"Accountability" has been Mike Woodson's favorite word since taking over as Knicks head coach. He's vowed to hold every player on the team accountable. So far, so good, as the squad has burst out to a 3-0 record with him at the helm. All victories by double figures and all featuring a seemingly renewed commitment to defense.
Accountability was perhaps Mike D'Antoni's greatest weakness. D'Antoni's biggest problem is he simply expects guys do to the right thing. A player's coach in the truest sense, since at times, he essentially allows the players to coach themselves. Which doesn't work if any important players are setting a bad example.
This ultimately may have led to his undoing because D'Antoni did not hold a very important player, Carmelo Anthony, accountable. It's been widely speculated that Melo broke plays in what amounted to a bit of an on-court mutiny against his now ex-coach. And it was relayed to me that Anthony did things like skip shootaround and hit the showers before D'Antoni had a chance to address the team following games. That's clearly an example of a coach losing a player and, due to that player's influence, might've been tantamount to a coach losing his team.
D'Antoni also failed to hold himself accountable. Maybe his system was not the right fit for Carmelo. Still, it is up to the coach to best utilize his personnel. If he didn't believe Anthony would fit his strategy and proper adjustments were not made, then that falls under the 'stubborn to a fault' category. They've essentially been running D'Antoni's offense since he left, with some minor tweaks. Someone labeled an offensive guru should've been able to install such tweaks in order to pacify his star forward.
However, with D'Antoni gone, it's now past time for Carmelo to display accountability. He has no more excuses. It's difficult to ignore the sheer joy his teammates were playing with under D'Antoni in the midst of Linsanity. They were clicking, and nothing on Earth was more fun to watch. That came to an abrupt end upon Melo's return to the lineup. The team played better without him, both offensively and defensively, before and after he came back. That's not my opinion, that's a fact. The numbers back it up. And fitting in has not been his only issue. Regardless of system, Anthony has played poorly. He's averaging career lows in points, field goal percentage and Player Efficiency Rating. Paltry production compounded by impossibly bad body language at times, visible to anyone with a ticket or television.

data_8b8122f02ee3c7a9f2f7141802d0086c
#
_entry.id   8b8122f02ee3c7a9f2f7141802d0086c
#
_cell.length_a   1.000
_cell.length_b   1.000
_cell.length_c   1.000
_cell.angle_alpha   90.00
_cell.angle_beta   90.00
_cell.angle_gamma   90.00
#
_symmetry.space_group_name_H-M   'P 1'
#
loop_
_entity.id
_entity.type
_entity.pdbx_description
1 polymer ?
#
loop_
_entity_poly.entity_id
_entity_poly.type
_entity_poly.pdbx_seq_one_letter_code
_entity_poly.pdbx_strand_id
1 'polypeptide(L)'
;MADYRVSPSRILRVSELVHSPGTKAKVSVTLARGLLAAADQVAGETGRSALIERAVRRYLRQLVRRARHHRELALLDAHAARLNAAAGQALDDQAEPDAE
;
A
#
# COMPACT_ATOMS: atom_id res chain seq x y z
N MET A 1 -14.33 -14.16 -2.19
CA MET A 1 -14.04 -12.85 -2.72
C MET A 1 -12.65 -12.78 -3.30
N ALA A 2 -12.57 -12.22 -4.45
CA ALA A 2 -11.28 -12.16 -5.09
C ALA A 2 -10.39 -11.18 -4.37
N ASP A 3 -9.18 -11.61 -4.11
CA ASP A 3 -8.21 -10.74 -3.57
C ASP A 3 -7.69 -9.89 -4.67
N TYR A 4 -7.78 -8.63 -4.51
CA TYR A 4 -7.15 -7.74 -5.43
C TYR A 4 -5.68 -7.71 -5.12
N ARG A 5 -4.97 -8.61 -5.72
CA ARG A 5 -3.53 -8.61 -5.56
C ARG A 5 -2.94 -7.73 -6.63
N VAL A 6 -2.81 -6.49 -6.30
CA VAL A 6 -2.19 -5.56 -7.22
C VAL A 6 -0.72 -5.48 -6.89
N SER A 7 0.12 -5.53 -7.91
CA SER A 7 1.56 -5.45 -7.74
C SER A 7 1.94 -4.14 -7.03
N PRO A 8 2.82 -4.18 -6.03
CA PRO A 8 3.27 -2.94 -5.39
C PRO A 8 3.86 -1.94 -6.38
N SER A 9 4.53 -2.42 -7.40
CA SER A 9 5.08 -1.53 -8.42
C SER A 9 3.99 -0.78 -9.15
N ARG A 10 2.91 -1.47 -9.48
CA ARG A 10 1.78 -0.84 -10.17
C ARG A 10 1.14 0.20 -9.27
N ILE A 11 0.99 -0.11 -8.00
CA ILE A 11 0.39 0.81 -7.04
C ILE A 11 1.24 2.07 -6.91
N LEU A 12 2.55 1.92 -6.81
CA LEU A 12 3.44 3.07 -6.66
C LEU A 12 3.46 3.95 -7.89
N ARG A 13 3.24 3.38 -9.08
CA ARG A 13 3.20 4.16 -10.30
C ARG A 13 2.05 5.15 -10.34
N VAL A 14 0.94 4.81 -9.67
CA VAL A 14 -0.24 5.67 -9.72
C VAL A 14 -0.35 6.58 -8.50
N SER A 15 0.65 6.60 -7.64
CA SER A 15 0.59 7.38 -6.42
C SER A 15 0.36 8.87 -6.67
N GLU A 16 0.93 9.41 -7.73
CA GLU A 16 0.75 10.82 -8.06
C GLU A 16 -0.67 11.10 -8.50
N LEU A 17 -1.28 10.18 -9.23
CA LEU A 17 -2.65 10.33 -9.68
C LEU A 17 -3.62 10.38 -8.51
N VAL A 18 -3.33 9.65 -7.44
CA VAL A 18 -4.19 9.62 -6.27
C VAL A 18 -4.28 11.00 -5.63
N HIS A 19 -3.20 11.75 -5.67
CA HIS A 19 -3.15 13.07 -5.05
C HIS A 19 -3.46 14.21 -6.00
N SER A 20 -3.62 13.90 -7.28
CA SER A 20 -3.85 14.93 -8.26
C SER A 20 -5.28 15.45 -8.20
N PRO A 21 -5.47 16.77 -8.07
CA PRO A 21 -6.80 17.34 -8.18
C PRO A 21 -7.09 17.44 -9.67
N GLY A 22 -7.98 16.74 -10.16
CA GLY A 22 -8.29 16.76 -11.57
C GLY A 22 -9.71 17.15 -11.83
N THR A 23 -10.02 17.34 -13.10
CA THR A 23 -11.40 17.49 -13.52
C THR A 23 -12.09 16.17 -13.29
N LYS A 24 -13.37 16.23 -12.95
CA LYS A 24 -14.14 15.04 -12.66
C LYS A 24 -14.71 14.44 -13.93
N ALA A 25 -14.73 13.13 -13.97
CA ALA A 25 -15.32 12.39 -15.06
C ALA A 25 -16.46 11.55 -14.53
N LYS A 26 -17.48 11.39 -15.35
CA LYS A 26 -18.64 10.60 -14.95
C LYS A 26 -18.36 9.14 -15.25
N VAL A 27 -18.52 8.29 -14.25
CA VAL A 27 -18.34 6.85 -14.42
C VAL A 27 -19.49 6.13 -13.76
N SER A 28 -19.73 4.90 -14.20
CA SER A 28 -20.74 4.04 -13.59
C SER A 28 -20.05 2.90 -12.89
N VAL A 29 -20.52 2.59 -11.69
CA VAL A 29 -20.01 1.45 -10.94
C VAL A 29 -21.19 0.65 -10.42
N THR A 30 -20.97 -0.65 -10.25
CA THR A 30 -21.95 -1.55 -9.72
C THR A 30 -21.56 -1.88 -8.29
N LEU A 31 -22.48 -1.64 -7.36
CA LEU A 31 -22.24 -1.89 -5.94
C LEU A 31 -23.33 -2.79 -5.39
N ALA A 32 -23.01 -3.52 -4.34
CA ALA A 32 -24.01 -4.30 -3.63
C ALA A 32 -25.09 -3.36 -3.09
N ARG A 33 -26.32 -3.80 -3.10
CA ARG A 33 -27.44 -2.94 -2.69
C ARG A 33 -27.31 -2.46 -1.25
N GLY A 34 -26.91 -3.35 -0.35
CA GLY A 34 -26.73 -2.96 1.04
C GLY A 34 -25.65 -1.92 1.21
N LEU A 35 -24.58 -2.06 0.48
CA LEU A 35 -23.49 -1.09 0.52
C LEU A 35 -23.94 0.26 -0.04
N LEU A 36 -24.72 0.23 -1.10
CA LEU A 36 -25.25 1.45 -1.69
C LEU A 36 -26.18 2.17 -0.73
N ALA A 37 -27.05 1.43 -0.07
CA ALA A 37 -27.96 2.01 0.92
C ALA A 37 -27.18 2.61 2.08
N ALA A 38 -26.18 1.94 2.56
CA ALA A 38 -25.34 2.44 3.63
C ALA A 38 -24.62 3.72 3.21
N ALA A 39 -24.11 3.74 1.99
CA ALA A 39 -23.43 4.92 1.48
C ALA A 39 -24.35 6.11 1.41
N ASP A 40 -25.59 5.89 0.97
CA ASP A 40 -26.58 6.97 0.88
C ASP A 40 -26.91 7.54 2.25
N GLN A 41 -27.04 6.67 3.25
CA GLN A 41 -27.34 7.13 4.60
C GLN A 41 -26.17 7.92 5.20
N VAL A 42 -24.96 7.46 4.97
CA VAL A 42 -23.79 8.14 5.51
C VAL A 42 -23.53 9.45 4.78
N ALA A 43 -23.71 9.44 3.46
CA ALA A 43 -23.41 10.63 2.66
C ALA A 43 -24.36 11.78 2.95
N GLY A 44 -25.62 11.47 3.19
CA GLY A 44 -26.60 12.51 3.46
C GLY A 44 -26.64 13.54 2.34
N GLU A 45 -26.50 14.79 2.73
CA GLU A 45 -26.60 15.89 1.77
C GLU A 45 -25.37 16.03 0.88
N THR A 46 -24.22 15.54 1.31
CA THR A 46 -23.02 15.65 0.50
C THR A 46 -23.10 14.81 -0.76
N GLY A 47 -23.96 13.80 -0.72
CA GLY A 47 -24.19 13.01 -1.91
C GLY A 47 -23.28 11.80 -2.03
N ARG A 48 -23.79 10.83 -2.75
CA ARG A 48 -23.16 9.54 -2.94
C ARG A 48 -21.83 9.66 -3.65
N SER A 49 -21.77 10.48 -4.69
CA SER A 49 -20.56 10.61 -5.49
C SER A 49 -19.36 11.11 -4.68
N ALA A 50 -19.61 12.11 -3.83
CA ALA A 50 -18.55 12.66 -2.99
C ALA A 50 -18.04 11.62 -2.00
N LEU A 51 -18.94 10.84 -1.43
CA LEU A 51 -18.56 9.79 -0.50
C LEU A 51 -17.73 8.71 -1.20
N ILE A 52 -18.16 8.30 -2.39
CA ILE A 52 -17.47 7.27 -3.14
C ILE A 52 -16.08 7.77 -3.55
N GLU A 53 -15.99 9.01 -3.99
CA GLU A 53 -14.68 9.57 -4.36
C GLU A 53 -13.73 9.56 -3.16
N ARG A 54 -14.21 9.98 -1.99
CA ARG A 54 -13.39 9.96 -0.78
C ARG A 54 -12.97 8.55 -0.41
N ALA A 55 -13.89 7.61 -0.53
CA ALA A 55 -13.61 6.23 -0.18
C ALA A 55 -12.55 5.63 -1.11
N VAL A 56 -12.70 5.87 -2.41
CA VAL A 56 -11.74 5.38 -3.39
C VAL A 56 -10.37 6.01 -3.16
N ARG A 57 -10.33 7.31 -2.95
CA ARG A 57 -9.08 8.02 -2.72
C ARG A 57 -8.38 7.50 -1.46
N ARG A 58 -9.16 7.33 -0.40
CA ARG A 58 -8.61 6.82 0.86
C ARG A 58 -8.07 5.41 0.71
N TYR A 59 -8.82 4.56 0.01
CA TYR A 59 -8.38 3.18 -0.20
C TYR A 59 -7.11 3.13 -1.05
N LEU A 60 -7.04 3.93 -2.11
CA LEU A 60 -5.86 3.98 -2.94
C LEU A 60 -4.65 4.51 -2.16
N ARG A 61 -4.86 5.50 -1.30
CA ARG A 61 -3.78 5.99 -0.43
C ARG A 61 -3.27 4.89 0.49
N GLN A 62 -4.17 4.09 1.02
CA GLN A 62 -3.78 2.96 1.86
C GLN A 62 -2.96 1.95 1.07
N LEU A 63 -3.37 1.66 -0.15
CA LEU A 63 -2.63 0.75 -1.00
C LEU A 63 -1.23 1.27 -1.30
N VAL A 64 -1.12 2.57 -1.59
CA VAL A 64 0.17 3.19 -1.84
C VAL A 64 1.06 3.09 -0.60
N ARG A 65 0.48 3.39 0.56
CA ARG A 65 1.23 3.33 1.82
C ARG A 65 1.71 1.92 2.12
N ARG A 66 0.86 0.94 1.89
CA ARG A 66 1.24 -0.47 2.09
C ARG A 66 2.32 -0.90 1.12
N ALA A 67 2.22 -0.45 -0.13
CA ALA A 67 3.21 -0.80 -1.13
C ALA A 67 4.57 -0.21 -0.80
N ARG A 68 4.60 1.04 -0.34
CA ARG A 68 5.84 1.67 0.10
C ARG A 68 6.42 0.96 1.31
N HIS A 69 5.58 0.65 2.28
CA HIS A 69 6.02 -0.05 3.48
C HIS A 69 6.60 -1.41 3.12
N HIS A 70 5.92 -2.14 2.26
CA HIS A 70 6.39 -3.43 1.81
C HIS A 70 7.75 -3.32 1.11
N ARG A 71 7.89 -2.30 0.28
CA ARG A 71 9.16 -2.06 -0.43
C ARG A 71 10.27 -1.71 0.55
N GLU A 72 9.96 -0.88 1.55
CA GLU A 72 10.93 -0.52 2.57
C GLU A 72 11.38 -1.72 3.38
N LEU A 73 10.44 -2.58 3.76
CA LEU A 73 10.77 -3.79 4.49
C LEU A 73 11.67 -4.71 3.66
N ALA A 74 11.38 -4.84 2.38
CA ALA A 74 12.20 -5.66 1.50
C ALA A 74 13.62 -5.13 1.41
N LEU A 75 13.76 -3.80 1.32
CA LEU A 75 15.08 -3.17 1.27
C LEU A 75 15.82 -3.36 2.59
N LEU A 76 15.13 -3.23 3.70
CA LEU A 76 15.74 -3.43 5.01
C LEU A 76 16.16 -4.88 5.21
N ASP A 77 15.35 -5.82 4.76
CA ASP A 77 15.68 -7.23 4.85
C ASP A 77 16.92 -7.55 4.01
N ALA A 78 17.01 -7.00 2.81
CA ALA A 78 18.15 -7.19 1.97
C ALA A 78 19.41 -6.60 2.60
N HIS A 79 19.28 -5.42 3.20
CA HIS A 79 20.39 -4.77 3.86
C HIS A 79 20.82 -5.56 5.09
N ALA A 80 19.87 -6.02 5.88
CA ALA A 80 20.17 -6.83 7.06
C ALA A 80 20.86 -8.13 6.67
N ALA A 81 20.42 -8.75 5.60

Perhaps Woodson is exactly what he and the Knicks needed. A tougher, more regimented leader who holds every player to the same standard. A coach Carmelo feels has his back, unlike the previous one. A boss he trusts to be accountable.
I've certainly seen a renewed pep in Anthony's step since Woodson took over. Pep which has enveloped the entire team in this recent three-game run, particularly on the defensive end. (I don't think I'd be the first person to point out D'Antoni's reputation in that regard.) New York has held opponents to just 94.3 PPG, while scoring 111.7 during what some are already dubbing Woodsanity. Which has seen Carmelo and his teammates truly play as a unit, with a democratic approach to scoring.
The Knicks' coaching change could turn out to be the right move for the wrong reason. The early returns have been extremely favorable. But if the team's rollercoaster season takes another dive, there's one guy fans will hold accountable more than any other. And it won't be the coach.
Robin Lundberg isn't just our FanSpeak guy and a dedicated Knicks watcher, he's also the co-host of Ruocco & Lundberg on ESPN New York 1050.